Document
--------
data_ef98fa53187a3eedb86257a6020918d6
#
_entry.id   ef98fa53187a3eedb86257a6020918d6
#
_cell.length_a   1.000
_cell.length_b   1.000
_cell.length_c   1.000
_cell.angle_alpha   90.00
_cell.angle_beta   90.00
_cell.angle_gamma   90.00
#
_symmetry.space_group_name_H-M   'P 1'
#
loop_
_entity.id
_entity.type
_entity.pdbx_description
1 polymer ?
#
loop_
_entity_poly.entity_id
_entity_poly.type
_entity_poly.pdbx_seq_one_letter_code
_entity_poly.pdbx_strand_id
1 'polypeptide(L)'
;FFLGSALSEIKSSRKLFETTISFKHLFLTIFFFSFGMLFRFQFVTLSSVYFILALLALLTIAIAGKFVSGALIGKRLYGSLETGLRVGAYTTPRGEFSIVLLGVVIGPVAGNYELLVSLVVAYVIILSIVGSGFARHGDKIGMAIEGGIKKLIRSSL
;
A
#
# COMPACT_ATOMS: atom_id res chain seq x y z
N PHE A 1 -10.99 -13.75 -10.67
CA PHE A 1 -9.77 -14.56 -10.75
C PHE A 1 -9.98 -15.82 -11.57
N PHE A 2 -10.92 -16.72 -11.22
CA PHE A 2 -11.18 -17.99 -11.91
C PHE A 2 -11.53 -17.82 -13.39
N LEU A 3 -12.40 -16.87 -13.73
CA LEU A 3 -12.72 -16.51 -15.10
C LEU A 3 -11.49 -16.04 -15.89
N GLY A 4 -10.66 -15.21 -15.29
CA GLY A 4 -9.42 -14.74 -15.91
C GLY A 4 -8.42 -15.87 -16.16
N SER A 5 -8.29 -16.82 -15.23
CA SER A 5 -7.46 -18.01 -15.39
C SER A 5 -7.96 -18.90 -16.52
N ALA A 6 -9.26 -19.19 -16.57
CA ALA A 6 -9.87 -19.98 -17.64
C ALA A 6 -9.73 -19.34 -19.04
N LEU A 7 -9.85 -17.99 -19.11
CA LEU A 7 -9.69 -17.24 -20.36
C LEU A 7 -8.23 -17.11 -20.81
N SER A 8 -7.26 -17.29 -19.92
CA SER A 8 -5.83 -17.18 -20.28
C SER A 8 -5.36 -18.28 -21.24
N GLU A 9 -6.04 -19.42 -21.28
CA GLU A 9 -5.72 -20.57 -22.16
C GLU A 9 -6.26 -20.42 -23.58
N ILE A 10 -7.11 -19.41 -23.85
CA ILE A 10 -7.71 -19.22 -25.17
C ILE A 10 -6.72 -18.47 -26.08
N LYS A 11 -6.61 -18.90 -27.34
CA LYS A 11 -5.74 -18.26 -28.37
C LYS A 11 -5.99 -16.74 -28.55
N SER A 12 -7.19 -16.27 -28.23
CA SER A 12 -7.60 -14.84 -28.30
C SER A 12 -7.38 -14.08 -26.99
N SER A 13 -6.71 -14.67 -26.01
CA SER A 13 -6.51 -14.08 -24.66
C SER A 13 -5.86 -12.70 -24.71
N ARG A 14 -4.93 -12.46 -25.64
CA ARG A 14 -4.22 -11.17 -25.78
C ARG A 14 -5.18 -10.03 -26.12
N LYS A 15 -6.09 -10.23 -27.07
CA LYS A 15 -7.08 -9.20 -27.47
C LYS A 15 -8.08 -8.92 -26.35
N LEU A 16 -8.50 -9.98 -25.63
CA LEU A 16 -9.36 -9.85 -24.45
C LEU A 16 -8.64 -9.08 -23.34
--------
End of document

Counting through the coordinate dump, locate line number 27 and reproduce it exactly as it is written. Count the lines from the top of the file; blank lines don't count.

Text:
;